Container Gardening: The Step-by-Step Guide
For further details on starting your container garden, here’s a step-by-step guide specifically, with kitchen-friendly plants, as examples.
Decide on what you would like to (and can actually) grow.
In choosing what to grow, you must specifically consider your time, your lifestyle and your needs, as these define the extent of commitment you can give your garden. For example, if you want your pots to be decorative In that case, you pick ornamental plants.
However, if your idea of a hobby is simple being happy-go-lucky, with no commitments, just come and go, it’s either you think it all over again or choose low maintenance plants to grow in your pots. In this way, you only have to water them once in a while.
Many container gardening enthusiasts choose to grow what they need in the kitchen. Also, several of the kitchen experts are now growing their herbs in their very working area. This is probably a good way to combine your passion with your work towards pleasurable functionality. For these people, good and common options for container gardening include certain herbs, lettuce, and tomatoes – different variants of such, that is.
Situate your plants in a strategic manner.
Being strategic allows you to implement a useful way to achieve a predetermined plan or more. This can happen whether you want your ornaments in the living room or your insect repellents in the outdoors; whether you want your air freshening greens in the toilet, or yes, your beautifying robust herbs in the kitchen, you are being strategic, wise, and indeed, cool.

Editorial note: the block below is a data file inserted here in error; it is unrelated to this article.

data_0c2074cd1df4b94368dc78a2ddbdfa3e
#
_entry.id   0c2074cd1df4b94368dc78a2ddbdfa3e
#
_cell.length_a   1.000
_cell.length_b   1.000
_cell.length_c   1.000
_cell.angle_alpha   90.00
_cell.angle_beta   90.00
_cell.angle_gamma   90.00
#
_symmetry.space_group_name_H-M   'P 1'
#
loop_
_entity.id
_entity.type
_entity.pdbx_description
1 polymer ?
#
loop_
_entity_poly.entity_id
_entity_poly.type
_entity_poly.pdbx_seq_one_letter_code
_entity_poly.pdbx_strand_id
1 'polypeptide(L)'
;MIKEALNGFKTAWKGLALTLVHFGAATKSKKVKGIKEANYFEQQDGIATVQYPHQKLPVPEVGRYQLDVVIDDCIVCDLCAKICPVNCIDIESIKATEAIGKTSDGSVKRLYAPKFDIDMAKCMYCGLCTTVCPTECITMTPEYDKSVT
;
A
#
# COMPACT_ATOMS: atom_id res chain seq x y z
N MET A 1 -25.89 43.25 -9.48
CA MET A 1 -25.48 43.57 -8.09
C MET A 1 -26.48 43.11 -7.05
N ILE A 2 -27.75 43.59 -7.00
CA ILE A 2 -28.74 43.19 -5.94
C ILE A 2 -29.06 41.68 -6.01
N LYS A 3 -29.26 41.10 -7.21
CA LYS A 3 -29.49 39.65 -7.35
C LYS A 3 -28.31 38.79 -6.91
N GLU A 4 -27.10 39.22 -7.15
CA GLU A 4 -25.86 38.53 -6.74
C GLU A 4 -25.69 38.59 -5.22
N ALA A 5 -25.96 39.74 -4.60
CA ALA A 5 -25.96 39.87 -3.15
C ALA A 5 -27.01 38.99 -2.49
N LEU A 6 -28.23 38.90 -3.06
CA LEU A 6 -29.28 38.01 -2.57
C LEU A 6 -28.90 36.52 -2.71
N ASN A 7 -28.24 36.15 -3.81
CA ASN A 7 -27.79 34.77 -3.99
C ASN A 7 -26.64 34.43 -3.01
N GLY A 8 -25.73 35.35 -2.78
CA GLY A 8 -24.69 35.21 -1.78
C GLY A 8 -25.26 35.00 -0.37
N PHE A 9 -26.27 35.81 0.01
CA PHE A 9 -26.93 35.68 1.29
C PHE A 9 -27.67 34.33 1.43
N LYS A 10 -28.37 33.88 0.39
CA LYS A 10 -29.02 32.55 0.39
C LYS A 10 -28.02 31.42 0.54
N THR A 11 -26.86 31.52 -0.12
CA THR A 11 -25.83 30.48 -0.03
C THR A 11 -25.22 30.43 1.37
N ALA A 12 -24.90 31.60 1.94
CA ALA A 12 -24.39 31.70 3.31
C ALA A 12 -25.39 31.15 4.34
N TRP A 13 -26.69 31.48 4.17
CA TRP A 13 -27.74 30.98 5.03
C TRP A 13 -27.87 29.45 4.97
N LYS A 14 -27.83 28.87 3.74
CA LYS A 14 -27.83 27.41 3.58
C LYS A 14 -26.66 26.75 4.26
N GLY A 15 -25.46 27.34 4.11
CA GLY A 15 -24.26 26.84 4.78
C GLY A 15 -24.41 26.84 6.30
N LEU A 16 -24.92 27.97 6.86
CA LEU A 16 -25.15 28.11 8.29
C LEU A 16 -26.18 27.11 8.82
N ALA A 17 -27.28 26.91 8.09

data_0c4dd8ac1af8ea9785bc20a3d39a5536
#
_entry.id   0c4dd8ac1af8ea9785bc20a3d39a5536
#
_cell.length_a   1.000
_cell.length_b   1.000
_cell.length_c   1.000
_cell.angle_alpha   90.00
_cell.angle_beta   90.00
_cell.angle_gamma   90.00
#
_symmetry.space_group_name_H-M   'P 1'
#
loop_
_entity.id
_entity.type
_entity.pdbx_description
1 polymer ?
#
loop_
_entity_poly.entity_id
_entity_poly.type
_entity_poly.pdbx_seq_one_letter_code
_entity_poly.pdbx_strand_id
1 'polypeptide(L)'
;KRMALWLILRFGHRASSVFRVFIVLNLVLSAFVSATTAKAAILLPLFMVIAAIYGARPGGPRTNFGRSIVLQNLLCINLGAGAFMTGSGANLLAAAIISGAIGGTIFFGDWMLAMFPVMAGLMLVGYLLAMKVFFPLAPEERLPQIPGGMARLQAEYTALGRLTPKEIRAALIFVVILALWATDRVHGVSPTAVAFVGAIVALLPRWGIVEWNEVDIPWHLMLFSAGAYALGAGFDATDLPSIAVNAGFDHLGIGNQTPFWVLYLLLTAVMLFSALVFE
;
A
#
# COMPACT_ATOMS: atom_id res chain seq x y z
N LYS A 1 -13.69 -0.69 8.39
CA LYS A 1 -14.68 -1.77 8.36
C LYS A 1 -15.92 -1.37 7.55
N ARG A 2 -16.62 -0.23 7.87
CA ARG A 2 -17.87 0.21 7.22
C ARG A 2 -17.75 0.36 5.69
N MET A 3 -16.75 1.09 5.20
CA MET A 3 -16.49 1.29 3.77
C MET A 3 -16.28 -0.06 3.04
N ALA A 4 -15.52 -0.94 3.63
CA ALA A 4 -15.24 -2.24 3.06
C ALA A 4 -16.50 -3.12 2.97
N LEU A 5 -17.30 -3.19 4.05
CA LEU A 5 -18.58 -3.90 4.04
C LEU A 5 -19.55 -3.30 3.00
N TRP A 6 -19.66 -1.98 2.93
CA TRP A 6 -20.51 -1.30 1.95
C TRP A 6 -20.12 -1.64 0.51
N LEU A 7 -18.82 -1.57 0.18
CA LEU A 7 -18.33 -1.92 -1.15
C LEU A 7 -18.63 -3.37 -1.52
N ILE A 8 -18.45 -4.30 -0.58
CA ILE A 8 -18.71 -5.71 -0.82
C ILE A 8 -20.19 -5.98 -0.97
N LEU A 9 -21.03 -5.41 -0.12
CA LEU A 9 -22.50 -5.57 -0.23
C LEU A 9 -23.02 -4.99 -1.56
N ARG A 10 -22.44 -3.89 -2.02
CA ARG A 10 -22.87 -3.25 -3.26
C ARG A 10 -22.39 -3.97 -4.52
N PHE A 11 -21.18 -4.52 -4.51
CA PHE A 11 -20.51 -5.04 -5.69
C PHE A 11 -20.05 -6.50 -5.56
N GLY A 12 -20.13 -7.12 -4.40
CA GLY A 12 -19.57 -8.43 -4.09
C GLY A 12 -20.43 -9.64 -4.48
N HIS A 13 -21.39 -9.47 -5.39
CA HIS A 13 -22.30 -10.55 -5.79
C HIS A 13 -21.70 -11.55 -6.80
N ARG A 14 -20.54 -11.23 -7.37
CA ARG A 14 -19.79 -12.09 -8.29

As mentioned earlier, light is a major element in gardening. Herbs, at the most, need full sun, and so a strategic spot for your herbs and vegetables must be established where sunlight is abundant, being careful not to dehydrate your plants. Furthermore, if there are other considerations you wish to include in terms of the decision on where to place your beauties, feel free to incorporate them.
Choose the details of your container.
Things to consider in choosing or making your own containers depend largely on what type of plant your going to grow.
Do their roots need extra space underneath the soil surface? Are you going for taller types of plants that might need a wider base for support? These among many, are factors that may affect the functionality of your containers.
In case you would like to grow herbs and lettuce, you will be needing a shallow container with a large surface area and a bottom that allows the roots to breath. If you would like to grow tomatoes, a bucket, or any deeper container will do the trick.
Simply, the containers you should pick, in order for the plants to achieve their fullest vibrancy, should provide adequate space for roots and soil media, for the plant to thrive. Your functional ‘pots’, which will contain your exuberant plants, may be used in or around your house or office to provide focal points, serve as dividers, secure privacy, screen objectionable views, and grow your edible garden.
Moreover, whether to purchase or to build your container will depend largely on how you may want to present your garden. But aesthetics does not exclusively dictate that you have to purchase your container.
For many, finding whatever is available around is as much fun as choosing among rows of commercially made pots. You may plant in an old toy bin, a tub, or even a boot, depending on how you interpret beauty and functionality.
The types of containers you choose will make a significant difference in how frequently you water your plant.
If you are using a plastic pot, know that plastic does not absorb water; it holds it.
Clay pots, on the other hand, are what absorb water, so plants will need to be watered more frequently when using this kind of container.
Glazed pots are somewhere in between plastic and clay pots, in that they do hold some water, but still absorb moisture.
Everything You Need to Know About Container Gardening
Labels: Container Gardening